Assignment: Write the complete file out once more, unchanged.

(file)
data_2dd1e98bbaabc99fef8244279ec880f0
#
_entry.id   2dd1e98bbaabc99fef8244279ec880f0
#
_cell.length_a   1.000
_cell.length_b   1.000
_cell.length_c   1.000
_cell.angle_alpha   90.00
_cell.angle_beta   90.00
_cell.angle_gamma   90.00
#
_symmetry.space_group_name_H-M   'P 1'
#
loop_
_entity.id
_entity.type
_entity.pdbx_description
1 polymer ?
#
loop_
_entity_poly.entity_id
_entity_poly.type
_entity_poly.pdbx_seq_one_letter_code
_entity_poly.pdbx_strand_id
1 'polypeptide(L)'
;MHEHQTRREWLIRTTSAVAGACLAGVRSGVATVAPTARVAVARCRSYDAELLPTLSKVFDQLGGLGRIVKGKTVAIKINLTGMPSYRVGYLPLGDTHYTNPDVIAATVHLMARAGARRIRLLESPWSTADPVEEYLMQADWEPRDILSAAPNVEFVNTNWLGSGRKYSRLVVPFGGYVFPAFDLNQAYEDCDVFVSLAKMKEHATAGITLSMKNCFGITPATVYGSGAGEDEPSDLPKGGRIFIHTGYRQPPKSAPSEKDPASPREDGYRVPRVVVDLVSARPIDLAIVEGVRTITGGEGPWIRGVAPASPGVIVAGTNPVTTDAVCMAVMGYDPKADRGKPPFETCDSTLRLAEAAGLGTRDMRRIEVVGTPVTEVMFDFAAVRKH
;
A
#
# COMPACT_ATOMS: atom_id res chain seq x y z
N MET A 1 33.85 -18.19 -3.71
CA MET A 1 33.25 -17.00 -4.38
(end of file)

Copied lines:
data_2dd1e98bbaabc99fef8244279ec880f0
#
_entry.id   2dd1e98bbaabc99fef8244279ec880f0
#
_cell.length_a   1.000
_cell.length_b   1.000
_cell.length_c   1.000
_cell.angle_alpha   90.00
_cell.angle_beta   90.00
_cell.angle_gamma   90.00
#
_symmetry.space_group_name_H-M   'P 1'
#
loop_
_entity.id
_entity.type
_entity.pdbx_description
1 polymer ?
#
loop_
_entity_poly.entity_id
_entity_poly.type
_entity_poly.pdbx_seq_one_letter_code
_entity_poly.pdbx_strand_id
1 'polypeptide(L)'
;MHEHQTRREWLIRTTSAVAGACLAGVRSGVATVAPTARVAVARCRSYDAELLPTLSKVFDQLGGLGRIVKGKTVAIKINLTGMPSYRVGYLPLGDTHYTNPDVIAATVHLMARAGARRIRLLESPWSTADPVEEYLMQADWEPRDILSAAPNVEFVNTNWLGSGRKYSRLVVPFGGYVFPAFDLNQAYEDCDVFVSLAKMKEHATAGITLSMKNCFGITPATVYGSGAGEDEPSDLPKGGRIFIHTGYRQPPKSAPSEKDPASPREDGYRVPRVVVDLVSARPIDLAIVEGVRTITGGEGPWIRGVAPASPGVIVAGTNPVTTDAVCMAVMGYDPKADRGKPPFETCDSTLRLAEAAGLGTRDMRRIEVVGTPVTEVMFDFAAVRKH
;
A
#
# COMPACT_ATOMS: atom_id res chain seq x y z
N MET A 1 33.85 -18.19 -3.71
CA MET A 1 33.25 -17.00 -4.38